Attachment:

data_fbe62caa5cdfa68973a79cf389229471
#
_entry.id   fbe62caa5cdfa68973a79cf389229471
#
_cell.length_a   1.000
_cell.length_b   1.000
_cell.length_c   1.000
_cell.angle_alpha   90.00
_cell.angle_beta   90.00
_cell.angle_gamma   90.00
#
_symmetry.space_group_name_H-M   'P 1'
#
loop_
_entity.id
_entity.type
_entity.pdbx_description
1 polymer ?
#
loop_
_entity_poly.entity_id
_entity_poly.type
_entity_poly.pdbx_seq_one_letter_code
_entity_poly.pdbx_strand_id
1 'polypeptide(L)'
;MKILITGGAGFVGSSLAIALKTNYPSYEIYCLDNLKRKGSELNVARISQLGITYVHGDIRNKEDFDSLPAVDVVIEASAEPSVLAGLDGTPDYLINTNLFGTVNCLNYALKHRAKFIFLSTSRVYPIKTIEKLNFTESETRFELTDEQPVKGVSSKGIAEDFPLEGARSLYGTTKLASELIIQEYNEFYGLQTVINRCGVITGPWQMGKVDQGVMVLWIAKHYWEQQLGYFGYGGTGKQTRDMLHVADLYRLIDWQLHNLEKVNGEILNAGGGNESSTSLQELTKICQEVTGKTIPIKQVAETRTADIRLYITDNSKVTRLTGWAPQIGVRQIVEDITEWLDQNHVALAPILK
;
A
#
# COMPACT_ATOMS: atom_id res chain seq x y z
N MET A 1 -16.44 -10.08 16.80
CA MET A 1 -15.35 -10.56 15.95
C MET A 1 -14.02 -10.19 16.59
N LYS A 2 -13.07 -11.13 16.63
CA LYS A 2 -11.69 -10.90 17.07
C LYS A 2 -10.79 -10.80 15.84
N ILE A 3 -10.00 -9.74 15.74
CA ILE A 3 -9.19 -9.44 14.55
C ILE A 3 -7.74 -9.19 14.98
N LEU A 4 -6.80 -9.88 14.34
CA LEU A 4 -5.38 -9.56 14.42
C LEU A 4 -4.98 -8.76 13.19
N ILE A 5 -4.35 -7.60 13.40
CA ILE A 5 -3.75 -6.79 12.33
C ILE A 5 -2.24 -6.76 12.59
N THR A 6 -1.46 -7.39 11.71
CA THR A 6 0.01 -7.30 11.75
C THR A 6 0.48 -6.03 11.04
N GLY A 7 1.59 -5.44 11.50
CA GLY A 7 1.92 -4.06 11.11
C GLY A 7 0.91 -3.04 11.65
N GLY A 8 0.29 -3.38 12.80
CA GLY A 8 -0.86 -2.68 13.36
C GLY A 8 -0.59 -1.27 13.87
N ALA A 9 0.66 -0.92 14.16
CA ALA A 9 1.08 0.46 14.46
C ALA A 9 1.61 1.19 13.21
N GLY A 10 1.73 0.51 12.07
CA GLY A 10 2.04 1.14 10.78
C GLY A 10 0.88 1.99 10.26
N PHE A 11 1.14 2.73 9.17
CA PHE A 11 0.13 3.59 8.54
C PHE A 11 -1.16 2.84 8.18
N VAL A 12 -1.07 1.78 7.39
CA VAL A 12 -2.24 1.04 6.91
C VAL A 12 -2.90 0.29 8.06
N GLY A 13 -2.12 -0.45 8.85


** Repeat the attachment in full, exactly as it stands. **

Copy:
data_fbe62caa5cdfa68973a79cf389229471
#
_entry.id   fbe62caa5cdfa68973a79cf389229471
#
_cell.length_a   1.000
_cell.length_b   1.000
_cell.length_c   1.000
_cell.angle_alpha   90.00
_cell.angle_beta   90.00
_cell.angle_gamma   90.00
#
_symmetry.space_group_name_H-M   'P 1'
#
loop_
_entity.id
_entity.type
_entity.pdbx_description
1 polymer ?
#
loop_
_entity_poly.entity_id
_entity_poly.type
_entity_poly.pdbx_seq_one_letter_code
_entity_poly.pdbx_strand_id
1 'polypeptide(L)'
;MKILITGGAGFVGSSLAIALKTNYPSYEIYCLDNLKRKGSELNVARISQLGITYVHGDIRNKEDFDSLPAVDVVIEASAEPSVLAGLDGTPDYLINTNLFGTVNCLNYALKHRAKFIFLSTSRVYPIKTIEKLNFTESETRFELTDEQPVKGVSSKGIAEDFPLEGARSLYGTTKLASELIIQEYNEFYGLQTVINRCGVITGPWQMGKVDQGVMVLWIAKHYWEQQLGYFGYGGTGKQTRDMLHVADLYRLIDWQLHNLEKVNGEILNAGGGNESSTSLQELTKICQEVTGKTIPIKQVAETRTADIRLYITDNSKVTRLTGWAPQIGVRQIVEDITEWLDQNHVALAPILK
;
A
#
# COMPACT_ATOMS: atom_id res chain seq x y z
N MET A 1 -16.44 -10.08 16.80
CA MET A 1 -15.35 -10.56 15.95
C MET A 1 -14.02 -10.19 16.59
N LYS A 2 -13.07 -11.13 16.63
CA LYS A 2 -11.69 -10.90 17.07
C LYS A 2 -10.79 -10.80 15.84
N ILE A 3 -10.00 -9.74 15.74
CA ILE A 3 -9.19 -9.44 14.55
C ILE A 3 -7.74 -9.19 14.98
N LEU A 4 -6.80 -9.88 14.34
CA LEU A 4 -5.38 -9.56 14.42
C LEU A 4 -4.98 -8.76 13.19
N ILE A 5 -4.35 -7.60 13.40
CA ILE A 5 -3.75 -6.79 12.33
C ILE A 5 -2.24 -6.76 12.59
N THR A 6 -1.46 -7.39 11.71
CA THR A 6 0.01 -7.30 11.75
C THR A 6 0.48 -6.03 11.04
N GLY A 7 1.59 -5.44 11.50
CA GLY A 7 1.92 -4.06 11.11
C GLY A 7 0.91 -3.04 11.65
N GLY A 8 0.29 -3.38 12.80
CA GLY A 8 -0.86 -2.68 13.36
C GLY A 8 -0.59 -1.27 13.87
N ALA A 9 0.66 -0.92 14.16
CA ALA A 9 1.08 0.46 14.46
C ALA A 9 1.61 1.19 13.21
N GLY A 10 1.73 0.51 12.07
CA GLY A 10 2.04 1.14 10.78
C GLY A 10 0.88 1.99 10.26
N PHE A 11 1.14 2.73 9.17
CA PHE A 11 0.13 3.59 8.54
C PHE A 11 -1.16 2.84 8.18
N VAL A 12 -1.07 1.78 7.39
CA VAL A 12 -2.24 1.04 6.91
C VAL A 12 -2.90 0.29 8.06
N GLY A 13 -2.12 -0.45 8.85